disussion

profiledbrown83
Bondage_Freedom.pdf

My Bondage and My Freedom focus passages To what degree is Fred’s resistance to Covey offensive or defensive? How does Douglass depict his resistance to Covey in 1845 and in 1855? Are there differences?

“I had brought my mind to a firm resolve, during that Sunday's reflection, viz: to obey every order, however unreasonable, if it were possible, and, if Mr. Covey should then undertake to beat me, to defend and protect myself to the best of my ability. My religious views on the subject of resisting my master, had suffered a serious shock, by the savage persecution to which I had been subjected, and my hands were no longer tied by my religion. Master Thomas's indifference had severed the last link. I had now to this extent "backslidden" from this point in the slave's religious creed; and I soon had occasion to make my fallen state known to my Sunday-pious brother, Covey.

Whilst I was obeying his order to feed and get the horses ready for the field, and when in the act of going up the stable loft for the purpose of throwing down some blades, Covey sneaked into the stable, in his peculiar snake-like way, and seizing me suddenly by the leg, he brought me to the stable floor, giving my newly mended body a fearful jar. I now forgot my roots, and remembered my pledge to stand up in my own defense. The brute was endeavoring skillfully to get a slip-knot on my legs, before I could draw up my feet. As soon as I found what he was up to, I gave a sudden spring, (my two day's rest had been of much service to me,) and by that means, no doubt, he was able to bring me to the floor so heavily. He was defeated in his plan of tying me. While down, he seemed to think he had me very securely in his power. He little thought he was--as the rowdies say-- "in" for a "rough and tumble" fight; but such was the fact. Whence came the daring spirit necessary to grapple with a man who, eight-and-forty hours before, could, with his slightest word have made me tremble like a leaf in a storm, I do not know; at any rate, I was resolved to fight, and, what was better still, I was actually hard at it. The fighting madness had come upon me, and I found my strong fingers firmly attached to the throat of my cowardly tormentor; as heedless of consequences, at the moment, as though we stood as equals before the law. The very color of the man was forgotten. I felt as supple as a cat, and was ready for the snakish creature at every turn. Every blow of his was parried, though I dealt no blows in turn. I was strictly on the defensive, preventing him from injuring me, rather than trying to injure him. I flung him on the ground several times, when he meant to have hurled me there. I held him so firmly by the throat, that his blood followed my nails. He held me, and I held him.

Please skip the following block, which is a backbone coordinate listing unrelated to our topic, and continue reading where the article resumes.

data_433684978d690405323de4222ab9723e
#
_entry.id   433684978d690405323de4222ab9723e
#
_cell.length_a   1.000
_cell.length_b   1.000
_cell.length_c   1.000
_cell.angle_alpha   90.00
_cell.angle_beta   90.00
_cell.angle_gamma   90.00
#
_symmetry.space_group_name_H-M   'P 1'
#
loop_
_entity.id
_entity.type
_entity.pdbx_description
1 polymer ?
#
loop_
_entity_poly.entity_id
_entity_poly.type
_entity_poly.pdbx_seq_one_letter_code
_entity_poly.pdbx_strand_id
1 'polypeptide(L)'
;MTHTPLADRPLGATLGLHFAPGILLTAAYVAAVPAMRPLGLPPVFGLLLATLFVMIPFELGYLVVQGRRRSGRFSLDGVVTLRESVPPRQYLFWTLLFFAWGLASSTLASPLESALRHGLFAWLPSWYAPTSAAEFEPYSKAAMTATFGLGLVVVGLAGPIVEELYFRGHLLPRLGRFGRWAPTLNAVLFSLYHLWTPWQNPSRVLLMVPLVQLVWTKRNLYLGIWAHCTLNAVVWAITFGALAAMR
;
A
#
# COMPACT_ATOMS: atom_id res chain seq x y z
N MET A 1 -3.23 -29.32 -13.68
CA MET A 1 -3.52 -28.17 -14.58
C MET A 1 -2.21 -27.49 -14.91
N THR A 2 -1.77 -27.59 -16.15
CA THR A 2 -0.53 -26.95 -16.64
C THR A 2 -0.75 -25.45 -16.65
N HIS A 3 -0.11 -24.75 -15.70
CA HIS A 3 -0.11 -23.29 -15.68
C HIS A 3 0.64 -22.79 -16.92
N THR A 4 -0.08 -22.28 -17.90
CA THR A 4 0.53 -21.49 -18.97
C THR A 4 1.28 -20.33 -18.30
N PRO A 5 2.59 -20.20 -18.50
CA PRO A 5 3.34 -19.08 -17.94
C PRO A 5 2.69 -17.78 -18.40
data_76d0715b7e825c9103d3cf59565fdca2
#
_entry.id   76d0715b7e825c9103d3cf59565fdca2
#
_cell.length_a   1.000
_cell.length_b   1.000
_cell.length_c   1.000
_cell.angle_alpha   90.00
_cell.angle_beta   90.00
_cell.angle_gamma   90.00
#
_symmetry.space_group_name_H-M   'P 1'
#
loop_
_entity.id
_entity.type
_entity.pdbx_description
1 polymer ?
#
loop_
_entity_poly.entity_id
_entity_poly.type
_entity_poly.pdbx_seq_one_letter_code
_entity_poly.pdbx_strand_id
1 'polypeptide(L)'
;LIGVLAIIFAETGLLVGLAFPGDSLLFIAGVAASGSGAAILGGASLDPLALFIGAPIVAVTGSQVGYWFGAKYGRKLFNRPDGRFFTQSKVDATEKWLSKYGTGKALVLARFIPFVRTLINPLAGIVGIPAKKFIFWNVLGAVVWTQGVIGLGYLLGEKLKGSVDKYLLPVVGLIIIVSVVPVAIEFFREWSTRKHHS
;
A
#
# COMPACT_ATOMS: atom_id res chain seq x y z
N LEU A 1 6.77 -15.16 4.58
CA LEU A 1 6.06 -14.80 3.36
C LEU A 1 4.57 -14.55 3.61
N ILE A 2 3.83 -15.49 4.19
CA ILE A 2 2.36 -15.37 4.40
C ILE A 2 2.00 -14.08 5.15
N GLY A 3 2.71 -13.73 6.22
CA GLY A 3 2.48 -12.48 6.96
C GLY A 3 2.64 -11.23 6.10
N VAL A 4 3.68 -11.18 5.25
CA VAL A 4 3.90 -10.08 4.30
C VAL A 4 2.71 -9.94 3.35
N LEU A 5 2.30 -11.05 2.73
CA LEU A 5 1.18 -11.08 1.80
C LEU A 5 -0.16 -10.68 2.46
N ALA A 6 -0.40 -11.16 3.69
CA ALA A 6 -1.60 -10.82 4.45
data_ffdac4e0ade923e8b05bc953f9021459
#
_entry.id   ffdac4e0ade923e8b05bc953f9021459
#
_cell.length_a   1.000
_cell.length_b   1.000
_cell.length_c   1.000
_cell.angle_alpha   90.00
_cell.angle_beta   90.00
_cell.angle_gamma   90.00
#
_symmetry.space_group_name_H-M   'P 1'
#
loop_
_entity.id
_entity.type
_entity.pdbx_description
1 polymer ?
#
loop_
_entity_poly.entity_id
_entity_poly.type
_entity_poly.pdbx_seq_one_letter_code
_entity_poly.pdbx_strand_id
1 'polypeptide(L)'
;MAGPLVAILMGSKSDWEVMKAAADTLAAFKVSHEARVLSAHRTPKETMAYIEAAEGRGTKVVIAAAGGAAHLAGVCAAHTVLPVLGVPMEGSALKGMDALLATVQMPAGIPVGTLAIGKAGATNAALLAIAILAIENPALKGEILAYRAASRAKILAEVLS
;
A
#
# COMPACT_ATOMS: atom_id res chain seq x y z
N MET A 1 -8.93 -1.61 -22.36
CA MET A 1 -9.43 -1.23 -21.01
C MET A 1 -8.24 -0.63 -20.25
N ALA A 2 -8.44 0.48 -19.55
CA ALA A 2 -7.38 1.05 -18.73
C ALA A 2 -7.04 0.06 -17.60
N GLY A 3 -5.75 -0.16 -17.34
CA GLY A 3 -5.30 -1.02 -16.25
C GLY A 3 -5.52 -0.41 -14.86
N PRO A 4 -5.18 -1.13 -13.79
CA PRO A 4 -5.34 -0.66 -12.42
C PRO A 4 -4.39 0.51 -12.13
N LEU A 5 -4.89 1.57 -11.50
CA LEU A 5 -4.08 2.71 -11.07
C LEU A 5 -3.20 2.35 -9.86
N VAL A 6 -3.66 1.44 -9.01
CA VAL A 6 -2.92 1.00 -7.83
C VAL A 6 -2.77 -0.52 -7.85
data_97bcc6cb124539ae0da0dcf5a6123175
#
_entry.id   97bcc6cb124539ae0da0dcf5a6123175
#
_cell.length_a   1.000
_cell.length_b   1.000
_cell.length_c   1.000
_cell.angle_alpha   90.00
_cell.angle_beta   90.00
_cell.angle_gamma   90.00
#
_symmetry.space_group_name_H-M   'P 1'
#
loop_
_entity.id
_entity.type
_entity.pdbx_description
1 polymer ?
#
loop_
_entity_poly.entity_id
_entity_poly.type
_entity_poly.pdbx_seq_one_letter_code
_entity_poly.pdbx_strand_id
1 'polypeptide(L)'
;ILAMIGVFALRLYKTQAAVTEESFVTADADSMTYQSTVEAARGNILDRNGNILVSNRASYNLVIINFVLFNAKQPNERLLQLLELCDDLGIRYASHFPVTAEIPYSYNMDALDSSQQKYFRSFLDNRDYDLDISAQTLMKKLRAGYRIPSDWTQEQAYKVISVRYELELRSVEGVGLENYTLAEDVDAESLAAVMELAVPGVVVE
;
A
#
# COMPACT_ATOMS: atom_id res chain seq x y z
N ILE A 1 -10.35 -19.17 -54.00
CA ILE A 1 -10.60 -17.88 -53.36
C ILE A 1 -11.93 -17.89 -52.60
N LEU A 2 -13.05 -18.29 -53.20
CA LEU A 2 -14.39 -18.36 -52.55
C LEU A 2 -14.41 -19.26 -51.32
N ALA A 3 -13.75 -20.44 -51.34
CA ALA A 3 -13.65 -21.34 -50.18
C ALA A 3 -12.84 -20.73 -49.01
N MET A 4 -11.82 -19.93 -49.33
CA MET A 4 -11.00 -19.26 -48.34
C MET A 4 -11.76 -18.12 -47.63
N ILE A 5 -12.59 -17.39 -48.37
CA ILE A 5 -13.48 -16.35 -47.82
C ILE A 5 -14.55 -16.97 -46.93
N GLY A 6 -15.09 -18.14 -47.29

All was fair, thus far, and the contest was about equal. My resistance was entirely unexpected, and Covey was taken all aback by it, for he trembled in every limb. "Are you going to resist, you scoundrel?" said he. To which, I returned a polite "yes sir; steadily gazing my interrogator in the eye, to meet the first approach or dawning of the blow, which I expected my answer would call forth. But, the conflict did not long remain thus equal. Covey soon cried out lustily for help; not that I was obtaining any marked advantage over him, or was injuring him, but because he was gaining none over me, and

was not able, single handed, to conquer me. He called for his cousin Hughes, to come to his assistance, and now the scene was changed. I was compelled to give blows, as well as to parry them; and, since I was, in any case, to suffer for resistance, I felt (as the musty proverb goes) that "I might as well be hanged for an old sheep as a lamb." I was still defensive toward Covey, but aggressive toward Hughes; and, at the first approach of the latter, I dealt a blow, in my desperation, which fairly sickened my youthful assailant. He went off, bending over with pain, and manifesting no disposition to come within my reach again. The poor fellow was in the act of trying to catch and tie my right hand, and while flattering himself with success, I gave him the kick which sent him staggering away in pain, at the same time that I held Covey with a firm hand.